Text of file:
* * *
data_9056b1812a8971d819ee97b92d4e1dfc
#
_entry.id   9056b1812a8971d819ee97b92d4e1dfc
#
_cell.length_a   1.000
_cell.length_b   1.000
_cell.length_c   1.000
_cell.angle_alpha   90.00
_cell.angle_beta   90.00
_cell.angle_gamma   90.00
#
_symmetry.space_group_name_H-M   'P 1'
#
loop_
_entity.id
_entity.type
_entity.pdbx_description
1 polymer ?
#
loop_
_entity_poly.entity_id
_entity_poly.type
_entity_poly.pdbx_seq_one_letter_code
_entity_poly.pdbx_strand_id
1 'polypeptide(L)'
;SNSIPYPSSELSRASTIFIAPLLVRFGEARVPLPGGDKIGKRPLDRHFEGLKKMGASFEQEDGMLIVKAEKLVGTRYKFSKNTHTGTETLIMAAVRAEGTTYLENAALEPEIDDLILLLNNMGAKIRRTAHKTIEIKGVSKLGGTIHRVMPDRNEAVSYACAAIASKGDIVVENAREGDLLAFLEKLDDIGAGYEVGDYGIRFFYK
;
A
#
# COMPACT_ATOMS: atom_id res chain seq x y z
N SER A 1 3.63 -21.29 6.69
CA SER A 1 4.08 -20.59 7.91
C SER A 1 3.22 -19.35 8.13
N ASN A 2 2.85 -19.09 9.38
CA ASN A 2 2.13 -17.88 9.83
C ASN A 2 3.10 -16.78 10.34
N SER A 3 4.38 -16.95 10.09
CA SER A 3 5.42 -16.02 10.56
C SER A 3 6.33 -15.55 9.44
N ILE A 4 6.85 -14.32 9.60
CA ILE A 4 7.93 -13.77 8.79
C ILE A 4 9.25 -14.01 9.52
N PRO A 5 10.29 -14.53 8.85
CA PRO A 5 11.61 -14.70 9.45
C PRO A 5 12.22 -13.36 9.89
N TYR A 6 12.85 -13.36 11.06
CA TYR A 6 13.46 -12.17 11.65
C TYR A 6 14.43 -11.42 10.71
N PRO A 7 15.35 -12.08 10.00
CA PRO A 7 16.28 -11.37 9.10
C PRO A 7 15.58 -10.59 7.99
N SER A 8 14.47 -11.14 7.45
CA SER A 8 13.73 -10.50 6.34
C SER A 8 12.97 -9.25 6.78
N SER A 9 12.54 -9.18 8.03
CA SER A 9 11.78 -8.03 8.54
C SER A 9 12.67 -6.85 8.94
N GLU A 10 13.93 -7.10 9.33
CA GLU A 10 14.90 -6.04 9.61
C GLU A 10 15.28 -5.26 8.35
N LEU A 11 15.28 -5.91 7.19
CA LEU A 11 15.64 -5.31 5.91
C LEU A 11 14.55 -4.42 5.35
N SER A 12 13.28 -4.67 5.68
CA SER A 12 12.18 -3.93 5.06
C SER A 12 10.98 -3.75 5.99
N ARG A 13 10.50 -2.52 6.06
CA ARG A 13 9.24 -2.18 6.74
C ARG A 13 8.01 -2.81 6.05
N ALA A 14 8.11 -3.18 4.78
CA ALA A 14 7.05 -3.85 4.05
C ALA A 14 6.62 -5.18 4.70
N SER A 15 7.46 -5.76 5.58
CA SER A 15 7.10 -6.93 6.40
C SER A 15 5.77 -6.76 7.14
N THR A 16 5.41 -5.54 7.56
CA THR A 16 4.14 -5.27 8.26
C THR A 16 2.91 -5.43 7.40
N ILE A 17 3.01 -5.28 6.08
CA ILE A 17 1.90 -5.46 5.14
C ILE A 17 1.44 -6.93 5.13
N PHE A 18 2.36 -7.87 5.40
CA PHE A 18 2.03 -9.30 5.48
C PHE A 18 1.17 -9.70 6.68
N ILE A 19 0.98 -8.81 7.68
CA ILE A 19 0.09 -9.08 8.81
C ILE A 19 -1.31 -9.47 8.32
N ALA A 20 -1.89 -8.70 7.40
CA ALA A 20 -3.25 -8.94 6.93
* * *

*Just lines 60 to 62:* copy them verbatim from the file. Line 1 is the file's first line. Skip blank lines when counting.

C GLU A 10 15.28 -5.26 8.35
N LEU A 11 15.28 -5.91 7.19
CA LEU A 11 15.64 -5.31 5.91